Commerzbank analysts on the Turkish election results that came in over the weekend.
"Incumbent President Tayyip Erdogan and AKP performed better at this weekend's election than most polls had suggested: although an official confirmation is still awaited, Erdogan appears to have won by first-round victory to become President. More surprisingly, the AKP+MHP alliance appears to have captured a much wider-than-expected 57% majority of the parliament. This outcome is closer to our “alternate scenario” where Erdogan and AKP achieve majority and a stable government results. Recently, the market had got worried about a cycle of re-elections – compared to such a prospect, the market is likely to greet this outcome more cheerfully to begin with. Down the road, however, the risks for monetary policy and the lira have just multiplied.
We recapitulate the risks and policy implications we outlined in our election preview of 23 June under "alternate scenario": Erdogan will feel empowered with his renewed mandate and also the absence of mandate obtained by the newly constituted opposition alliance. He is likely to take more control of economic policies more directly. We should expect to witness a combination of expansionary monetary and fiscal policies, which will aim to boost growth further.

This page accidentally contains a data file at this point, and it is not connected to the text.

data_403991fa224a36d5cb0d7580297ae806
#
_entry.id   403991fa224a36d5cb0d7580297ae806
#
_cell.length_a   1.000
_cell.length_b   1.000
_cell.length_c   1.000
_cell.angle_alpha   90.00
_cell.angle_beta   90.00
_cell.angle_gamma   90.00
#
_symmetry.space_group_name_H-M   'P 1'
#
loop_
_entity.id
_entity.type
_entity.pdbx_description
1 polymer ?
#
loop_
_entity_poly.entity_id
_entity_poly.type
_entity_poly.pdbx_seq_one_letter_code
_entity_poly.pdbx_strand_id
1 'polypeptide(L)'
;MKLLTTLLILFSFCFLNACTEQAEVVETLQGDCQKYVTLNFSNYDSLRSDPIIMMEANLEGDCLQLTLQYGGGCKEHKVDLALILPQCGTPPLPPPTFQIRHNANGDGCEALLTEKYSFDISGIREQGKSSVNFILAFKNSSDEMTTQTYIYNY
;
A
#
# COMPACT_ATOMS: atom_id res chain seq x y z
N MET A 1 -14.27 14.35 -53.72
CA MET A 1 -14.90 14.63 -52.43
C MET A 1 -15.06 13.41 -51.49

Of particular interest to the FX market is CBT's independence. We do not expect to hear anything alarming in this regard immediately. Erdogan will have enough on his plate in the beginning stages as he will have to finalise and appoint the ministries. Even eventually, it is doubtful that Erdogan will make formal changes to the CBT law – because he has witnessed the degree of scepticism which he faces from foreign investors – and he probably realises that Turkey is a long way off from being able to manage without interest from international financiers.
Nevertheless, there is a distinct probability now that the average interest rate in Turkey will end up lower than it is at present. This may or may not occur via Erdogan directly ordering CBT to lower interest rates – but it is quite likely that Erdogan will push for cheap credit for smaller, domestic corporates via the state banks. What is more, CBT may itself become hesitant again to raise interest rates when the lira next comes under fire. Even if the central bank will be able to issue further, limited interest rate hikes, the market is unlikely right now to believe that this will happen."
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